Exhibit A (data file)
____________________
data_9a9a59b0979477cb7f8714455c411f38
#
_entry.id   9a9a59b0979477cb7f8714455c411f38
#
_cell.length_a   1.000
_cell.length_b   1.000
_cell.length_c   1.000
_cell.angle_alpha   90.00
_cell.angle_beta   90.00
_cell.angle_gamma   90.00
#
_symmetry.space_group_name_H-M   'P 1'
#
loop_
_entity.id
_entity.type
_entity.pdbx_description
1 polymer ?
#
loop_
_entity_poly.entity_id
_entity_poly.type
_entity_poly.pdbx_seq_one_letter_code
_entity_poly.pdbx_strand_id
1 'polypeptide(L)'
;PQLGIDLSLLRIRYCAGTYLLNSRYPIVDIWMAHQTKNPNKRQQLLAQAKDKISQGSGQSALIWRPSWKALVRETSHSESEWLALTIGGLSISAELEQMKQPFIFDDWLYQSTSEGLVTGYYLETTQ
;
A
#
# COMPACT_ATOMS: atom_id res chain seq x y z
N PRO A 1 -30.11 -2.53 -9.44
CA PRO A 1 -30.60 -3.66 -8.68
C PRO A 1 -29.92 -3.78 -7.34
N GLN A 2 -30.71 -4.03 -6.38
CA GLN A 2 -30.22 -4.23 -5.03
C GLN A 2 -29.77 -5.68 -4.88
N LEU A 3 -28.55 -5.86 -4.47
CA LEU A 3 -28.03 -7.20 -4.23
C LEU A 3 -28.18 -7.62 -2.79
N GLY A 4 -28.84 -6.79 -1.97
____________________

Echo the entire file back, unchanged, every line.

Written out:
data_9a9a59b0979477cb7f8714455c411f38
#
_entry.id   9a9a59b0979477cb7f8714455c411f38
#
_cell.length_a   1.000
_cell.length_b   1.000
_cell.length_c   1.000
_cell.angle_alpha   90.00
_cell.angle_beta   90.00
_cell.angle_gamma   90.00
#
_symmetry.space_group_name_H-M   'P 1'
#
loop_
_entity.id
_entity.type
_entity.pdbx_description
1 polymer ?
#
loop_
_entity_poly.entity_id
_entity_poly.type
_entity_poly.pdbx_seq_one_letter_code
_entity_poly.pdbx_strand_id
1 'polypeptide(L)'
;PQLGIDLSLLRIRYCAGTYLLNSRYPIVDIWMAHQTKNPNKRQQLLAQAKDKISQGSGQSALIWRPSWKALVRETSHSESEWLALTIGGLSISAELEQMKQPFIFDDWLYQSTSEGLVTGYYLETTQ
;
A
#
# COMPACT_ATOMS: atom_id res chain seq x y z
N PRO A 1 -30.11 -2.53 -9.44
CA PRO A 1 -30.60 -3.66 -8.68
C PRO A 1 -29.92 -3.78 -7.34
N GLN A 2 -30.71 -4.03 -6.38
CA GLN A 2 -30.22 -4.23 -5.03
C GLN A 2 -29.77 -5.68 -4.88
N LEU A 3 -28.55 -5.86 -4.47
CA LEU A 3 -28.03 -7.20 -4.23
C LEU A 3 -28.18 -7.62 -2.79
N GLY A 4 -28.84 -6.79 -1.97